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Starting Right


Basic Training for a Church Safety Ministry

Based on the Church Safety and Security Volunteer Academy [1]

In the Bible

Then the king commanded Ashpenaz, his chief eunuch, to bring some of the people of Israel, both of the royal family and of the nobility, youths without blemish, of good appearance and skillful in all wisdom, endowed with knowledge, understanding learning, and competent to stand in the king's palace, and to teach them the literature and language of the Chaldeans (Daniel 1:3-4).

Becoming Oriented

In Bible times, the Tabernacle and the Temple faced East (Exodus 27:13; 38:13). The altar was set up east of the building. Then, in the Christian era, after Roman persecution had ended, churches were built with the altar at the east end of the sanctuary. In ancient times, directions began with East. For most of us today, they begin with North.


The word orient comes from the Latin word for the East. To orient means to position something or someone facing east. Now it has come to mean getting one's bearings, to face the right direction (someone confused about where they are is disoriented). It also means to introduce a new employee, student, or group member to the purpose, practices, and expectations of the company, school, or organization.[2] The process is called orientation.[3]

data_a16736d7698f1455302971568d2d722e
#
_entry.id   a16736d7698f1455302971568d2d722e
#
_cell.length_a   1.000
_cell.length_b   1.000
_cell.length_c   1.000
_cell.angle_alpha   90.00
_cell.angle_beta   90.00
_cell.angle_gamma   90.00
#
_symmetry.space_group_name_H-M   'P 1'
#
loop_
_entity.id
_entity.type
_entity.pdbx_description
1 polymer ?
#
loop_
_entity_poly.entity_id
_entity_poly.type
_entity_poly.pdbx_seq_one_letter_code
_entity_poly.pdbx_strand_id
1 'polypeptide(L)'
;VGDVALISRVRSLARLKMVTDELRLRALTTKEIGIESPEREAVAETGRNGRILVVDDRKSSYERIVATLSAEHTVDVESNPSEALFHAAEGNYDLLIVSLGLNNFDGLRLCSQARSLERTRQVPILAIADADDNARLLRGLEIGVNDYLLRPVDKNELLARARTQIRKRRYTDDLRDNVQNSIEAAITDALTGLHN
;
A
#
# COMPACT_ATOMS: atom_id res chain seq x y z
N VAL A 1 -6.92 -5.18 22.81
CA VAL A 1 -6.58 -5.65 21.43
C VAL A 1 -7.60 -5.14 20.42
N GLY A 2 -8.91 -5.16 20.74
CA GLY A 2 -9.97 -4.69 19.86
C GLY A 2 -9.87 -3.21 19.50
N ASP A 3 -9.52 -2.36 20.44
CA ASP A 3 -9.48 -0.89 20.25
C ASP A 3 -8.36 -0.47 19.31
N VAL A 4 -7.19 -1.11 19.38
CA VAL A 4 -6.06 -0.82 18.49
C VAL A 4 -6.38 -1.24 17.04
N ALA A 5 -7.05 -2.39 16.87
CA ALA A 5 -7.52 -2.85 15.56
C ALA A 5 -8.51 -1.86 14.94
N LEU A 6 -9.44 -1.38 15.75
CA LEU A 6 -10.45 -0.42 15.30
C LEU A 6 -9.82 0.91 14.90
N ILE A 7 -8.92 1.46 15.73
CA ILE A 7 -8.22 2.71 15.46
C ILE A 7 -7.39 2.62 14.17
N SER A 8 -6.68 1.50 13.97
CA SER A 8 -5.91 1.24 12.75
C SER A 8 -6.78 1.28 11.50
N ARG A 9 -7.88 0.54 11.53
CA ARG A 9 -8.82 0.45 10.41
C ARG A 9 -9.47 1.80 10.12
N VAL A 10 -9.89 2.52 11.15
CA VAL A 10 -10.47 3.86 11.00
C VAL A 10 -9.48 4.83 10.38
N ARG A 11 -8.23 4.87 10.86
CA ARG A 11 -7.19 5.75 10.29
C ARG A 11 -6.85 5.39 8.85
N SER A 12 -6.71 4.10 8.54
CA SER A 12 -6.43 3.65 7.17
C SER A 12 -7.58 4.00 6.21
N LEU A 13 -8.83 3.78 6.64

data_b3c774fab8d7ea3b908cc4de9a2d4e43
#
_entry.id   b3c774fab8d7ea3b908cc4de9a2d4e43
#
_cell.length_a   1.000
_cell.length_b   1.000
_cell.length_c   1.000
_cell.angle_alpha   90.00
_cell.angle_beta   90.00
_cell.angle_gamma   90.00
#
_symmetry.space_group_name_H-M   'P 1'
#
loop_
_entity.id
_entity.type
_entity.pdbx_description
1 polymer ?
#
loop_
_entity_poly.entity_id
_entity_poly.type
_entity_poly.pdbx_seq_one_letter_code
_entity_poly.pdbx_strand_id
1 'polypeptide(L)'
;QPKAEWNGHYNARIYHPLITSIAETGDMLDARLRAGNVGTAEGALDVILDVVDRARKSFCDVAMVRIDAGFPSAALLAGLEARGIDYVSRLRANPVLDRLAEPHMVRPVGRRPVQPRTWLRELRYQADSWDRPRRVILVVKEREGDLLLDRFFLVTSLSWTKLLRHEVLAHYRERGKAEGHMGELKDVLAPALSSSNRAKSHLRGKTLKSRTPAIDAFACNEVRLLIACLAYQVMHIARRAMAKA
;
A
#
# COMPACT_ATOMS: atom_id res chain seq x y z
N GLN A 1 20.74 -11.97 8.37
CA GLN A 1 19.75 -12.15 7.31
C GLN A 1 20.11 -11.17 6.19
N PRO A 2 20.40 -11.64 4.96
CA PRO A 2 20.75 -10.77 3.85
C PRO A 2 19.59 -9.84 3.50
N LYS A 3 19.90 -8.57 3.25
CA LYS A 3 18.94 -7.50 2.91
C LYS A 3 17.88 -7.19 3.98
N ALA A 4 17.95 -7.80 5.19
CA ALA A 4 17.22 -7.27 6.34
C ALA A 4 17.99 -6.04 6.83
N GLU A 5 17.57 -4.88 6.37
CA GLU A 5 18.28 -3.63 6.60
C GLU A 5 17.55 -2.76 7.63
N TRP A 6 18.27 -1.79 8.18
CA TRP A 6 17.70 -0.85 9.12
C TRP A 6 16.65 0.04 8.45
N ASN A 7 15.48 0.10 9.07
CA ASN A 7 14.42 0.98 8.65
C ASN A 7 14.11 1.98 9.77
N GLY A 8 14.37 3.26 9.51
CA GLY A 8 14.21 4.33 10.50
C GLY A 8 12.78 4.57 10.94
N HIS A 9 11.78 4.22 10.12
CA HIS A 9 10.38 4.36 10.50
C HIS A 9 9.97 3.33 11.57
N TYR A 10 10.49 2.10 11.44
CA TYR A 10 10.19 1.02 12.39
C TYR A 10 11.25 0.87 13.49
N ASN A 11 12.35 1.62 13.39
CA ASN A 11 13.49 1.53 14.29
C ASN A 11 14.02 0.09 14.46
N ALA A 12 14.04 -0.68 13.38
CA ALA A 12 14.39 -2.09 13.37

Babylonian Orientation

In Daniel 1:3-4, King Nebuchadnezzar wanted the socially elite captives from Jerusalem to be oriented to the culture of Babylon so they could serve in his government. He put Ashpenaz in charge of this orientation, which included training in the Chaldean Academy.

Safety Ministry Orientation

In a Church Safety Ministry, new members need orientation to the ministry. This includes recruitment, the application process, and learning the qualifications and responsibilities of being a Safety Team member. The Church Safety and Security Volunteer Academy[1] is the Church Safety Ministry version of basic training.

The Church Safety Team Academy